Justice Sotomayor, writing for the majority in Hemphill v. New York, opened with
In 2006, a stray 9-millimeter bullet killed a 2-year-old child in the Bronx. The State charged Nicholas Morris with the murder, but after trial commenced, it offered him a plea deal for a lesser charge [which] … required Morris to admit to a new charge of possession of a .357-magnum revolver [and] not the 9-millimeter handgun originally charged … and used in the killing. Years later, the State prosecuted … Darrell Hemphill for the same murder. At his trial, Hemphill blamed Morris, and he elicited undisputed testimony from a prosecution witness that police had recovered 9-millimeter ammunition from Morris’ nightstand. Morris was outside the United States and not available to testify. The trial court allowed the State to introduce parts of the transcript of Morris’ plea allocution as evidence to rebut Hemphill’s theory that Morris committed the murder. The court reasoned that Hemphill’s arguments and evidence … open the door to the introduction of these testimonial out-of-court statements, not subjected to cross-examination, because they were reasonably necessary to correct the misleading impression Hemphill had created. People v. Reid, 19 N. Y. 3d 382, 388 (2012).*
* “In Reid, New York’s highest court held that a criminal defendant could open the door to evidence that would otherwise be inadmissible under the Confrontation Clause if the evidence was reasonably necessary to correct a misleading impression made by the defense’s evidence or argument.”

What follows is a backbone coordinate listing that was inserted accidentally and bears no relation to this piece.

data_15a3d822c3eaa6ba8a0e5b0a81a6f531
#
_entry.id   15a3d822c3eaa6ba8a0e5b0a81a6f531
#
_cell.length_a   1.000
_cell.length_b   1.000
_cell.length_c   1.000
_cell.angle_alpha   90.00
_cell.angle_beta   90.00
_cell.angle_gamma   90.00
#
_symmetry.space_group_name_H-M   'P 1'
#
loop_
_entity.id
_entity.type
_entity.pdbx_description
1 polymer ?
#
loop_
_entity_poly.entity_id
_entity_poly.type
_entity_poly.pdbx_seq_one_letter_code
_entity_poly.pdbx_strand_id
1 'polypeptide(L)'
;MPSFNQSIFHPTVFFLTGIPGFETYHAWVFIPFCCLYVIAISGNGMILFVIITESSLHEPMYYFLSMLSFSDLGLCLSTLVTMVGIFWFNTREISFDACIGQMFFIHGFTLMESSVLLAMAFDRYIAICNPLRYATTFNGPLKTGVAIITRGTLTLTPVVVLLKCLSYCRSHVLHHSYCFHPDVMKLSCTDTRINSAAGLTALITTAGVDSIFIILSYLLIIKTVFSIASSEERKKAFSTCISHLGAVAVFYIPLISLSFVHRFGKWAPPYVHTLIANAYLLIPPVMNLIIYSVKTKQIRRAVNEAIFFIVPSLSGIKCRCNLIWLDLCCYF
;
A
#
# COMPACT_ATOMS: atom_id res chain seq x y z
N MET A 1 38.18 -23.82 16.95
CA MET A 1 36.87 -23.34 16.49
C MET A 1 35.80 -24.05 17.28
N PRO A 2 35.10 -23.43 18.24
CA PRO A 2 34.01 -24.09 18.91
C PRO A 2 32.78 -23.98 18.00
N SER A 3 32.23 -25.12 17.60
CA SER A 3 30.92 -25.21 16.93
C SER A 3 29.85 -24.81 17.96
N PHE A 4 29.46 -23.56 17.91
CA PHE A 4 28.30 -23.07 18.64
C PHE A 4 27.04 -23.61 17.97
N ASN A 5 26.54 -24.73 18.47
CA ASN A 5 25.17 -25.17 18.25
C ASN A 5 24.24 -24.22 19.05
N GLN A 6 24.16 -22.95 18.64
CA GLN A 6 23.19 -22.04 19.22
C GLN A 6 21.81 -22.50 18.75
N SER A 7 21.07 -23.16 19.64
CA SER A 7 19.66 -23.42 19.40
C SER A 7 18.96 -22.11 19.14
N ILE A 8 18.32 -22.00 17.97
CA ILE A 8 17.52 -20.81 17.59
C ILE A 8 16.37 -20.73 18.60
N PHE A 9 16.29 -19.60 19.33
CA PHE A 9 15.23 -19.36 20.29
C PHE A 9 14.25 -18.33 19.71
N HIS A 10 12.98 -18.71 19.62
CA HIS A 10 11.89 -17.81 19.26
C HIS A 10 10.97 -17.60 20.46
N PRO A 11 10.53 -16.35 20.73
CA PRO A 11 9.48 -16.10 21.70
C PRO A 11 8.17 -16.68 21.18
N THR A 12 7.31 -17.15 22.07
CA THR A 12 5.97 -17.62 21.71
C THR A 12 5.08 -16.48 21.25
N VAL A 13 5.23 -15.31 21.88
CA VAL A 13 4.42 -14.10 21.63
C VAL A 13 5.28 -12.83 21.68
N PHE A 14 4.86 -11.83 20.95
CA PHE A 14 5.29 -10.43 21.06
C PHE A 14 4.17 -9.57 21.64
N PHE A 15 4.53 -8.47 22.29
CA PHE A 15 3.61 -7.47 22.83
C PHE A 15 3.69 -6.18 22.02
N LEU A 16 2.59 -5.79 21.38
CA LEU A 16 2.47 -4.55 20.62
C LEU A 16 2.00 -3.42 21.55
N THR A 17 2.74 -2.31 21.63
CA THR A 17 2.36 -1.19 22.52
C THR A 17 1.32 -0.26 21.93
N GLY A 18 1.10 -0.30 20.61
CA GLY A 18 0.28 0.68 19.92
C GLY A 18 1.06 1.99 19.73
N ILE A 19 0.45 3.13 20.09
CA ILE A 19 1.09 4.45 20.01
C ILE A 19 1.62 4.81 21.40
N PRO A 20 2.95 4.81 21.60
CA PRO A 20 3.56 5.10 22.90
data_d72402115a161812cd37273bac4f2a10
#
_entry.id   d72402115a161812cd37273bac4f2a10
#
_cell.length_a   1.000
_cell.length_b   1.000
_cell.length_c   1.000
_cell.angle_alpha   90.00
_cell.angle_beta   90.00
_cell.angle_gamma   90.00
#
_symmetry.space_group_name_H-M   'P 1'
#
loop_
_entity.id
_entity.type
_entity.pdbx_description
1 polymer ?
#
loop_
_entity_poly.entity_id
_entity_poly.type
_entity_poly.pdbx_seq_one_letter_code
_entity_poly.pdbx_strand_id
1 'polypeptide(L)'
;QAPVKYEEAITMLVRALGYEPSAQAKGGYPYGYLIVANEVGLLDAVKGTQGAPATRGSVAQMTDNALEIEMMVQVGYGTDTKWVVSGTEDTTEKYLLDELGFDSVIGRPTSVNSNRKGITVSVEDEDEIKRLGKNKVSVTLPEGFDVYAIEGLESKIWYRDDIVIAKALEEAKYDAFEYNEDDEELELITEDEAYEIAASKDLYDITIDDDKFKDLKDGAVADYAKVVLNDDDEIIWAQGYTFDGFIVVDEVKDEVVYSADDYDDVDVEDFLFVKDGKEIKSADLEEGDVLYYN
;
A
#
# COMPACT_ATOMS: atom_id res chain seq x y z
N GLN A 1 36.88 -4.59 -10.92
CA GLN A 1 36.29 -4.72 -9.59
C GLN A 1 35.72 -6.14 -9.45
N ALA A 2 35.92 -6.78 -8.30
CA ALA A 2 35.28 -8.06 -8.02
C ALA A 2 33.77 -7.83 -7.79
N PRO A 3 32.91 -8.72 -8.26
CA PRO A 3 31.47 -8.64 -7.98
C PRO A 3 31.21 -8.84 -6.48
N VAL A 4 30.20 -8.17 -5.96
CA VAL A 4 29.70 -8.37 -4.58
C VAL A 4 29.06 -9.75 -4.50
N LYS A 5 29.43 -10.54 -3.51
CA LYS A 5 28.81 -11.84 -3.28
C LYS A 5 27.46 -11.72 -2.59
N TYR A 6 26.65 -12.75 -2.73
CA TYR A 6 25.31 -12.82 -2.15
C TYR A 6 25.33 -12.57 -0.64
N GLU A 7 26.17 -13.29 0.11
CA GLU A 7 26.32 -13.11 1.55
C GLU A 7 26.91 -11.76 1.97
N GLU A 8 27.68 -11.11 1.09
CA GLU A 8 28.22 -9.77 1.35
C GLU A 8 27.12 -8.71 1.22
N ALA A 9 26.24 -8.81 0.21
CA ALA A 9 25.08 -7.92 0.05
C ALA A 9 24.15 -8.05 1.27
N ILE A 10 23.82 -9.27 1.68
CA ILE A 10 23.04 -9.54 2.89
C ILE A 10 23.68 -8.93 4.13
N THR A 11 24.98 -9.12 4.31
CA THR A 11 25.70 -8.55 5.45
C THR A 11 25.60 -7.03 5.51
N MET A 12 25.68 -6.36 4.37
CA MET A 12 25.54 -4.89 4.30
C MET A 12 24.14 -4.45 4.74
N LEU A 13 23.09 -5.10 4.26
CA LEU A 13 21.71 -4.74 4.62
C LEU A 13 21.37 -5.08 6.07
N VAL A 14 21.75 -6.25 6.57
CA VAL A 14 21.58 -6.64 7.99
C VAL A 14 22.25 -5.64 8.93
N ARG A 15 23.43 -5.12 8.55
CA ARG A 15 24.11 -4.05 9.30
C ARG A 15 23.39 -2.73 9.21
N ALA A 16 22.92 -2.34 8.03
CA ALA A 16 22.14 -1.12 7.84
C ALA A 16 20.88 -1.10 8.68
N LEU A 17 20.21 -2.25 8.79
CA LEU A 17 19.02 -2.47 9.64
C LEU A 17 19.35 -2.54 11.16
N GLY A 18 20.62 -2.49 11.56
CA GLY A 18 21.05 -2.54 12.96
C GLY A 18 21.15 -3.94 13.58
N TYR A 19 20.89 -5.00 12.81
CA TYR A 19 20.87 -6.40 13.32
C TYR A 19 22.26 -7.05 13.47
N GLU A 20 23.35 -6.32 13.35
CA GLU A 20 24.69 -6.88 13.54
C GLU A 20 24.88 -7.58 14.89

Darrell Hemphill, right, with his lawyer at his 2016 jury trial. Photo courtesy of NY Daily News.
At trial, Hemphill blamed Morris for the shooting. In his opening, Hemphill’s attorney noted that officers “recovered 9-millimeter ammunition from Morris’ nightstand hours after a 9-millimeter bullet killed the victim.” The prosecution did not object; it was only later that they “contended that Hemphill’s argument had been misleading because officers also had found .357-caliber bullets on the nightstand and because Morris ultimately pleaded guilty to possessing a .357 revolver.”
In support of their argument, the State “sought to introduce the transcript of Morris’ plea allocution to suggest that he had possessed only a .357 revolver.” Why? Without Morris’ testimony, the government could not rebut Hemphill’s defense. Hemphill’s attorney immediately objected to the State’s attempt, asserting that the introduction of the allocution deprived Hemphill the opportunity to cross-examine the witness.
The trial court deferred ruling on the objection but allowed the State to present testimony about the .357-caliber bullets. Both the government and Hemphill elicited undisputed testimony from police that both a 9-millimeter cartridge and .357-caliber bullets were found on Morris’ nightstand. The trial court then addressed the government’s request to admit Morris’ plea allocution. Again, defense counsel objected. Invoking Crawford v. Washington, Hemphill’s attorney argued that admitting the allocution constituted a Crawford violation because Hemphill couldn’t cross-examine Morris. The court rejected this argument, reasoning that under Reid, “a criminal defendant could open the door to evidence that would otherwise be inadmissible under the Confrontation Clause if the evidence was reasonably necessary to correct a misleading impression made by the defense’s evidence or argument.” The government then presented portions of Morris’ admission to possessing a .357 revolver “without corroborating evidence.”
At closing, the government stressed that Morris pleaded guilty to possession of a .357 revolver and not murder. Shortly after, the jury found Hemphill guilty of the murder. Hemphill then appealed, but both the Appellate Division and New York Court of Appeals affirmed his conviction. The Supreme Court then granted certiorari.
The Supreme Court’s Holding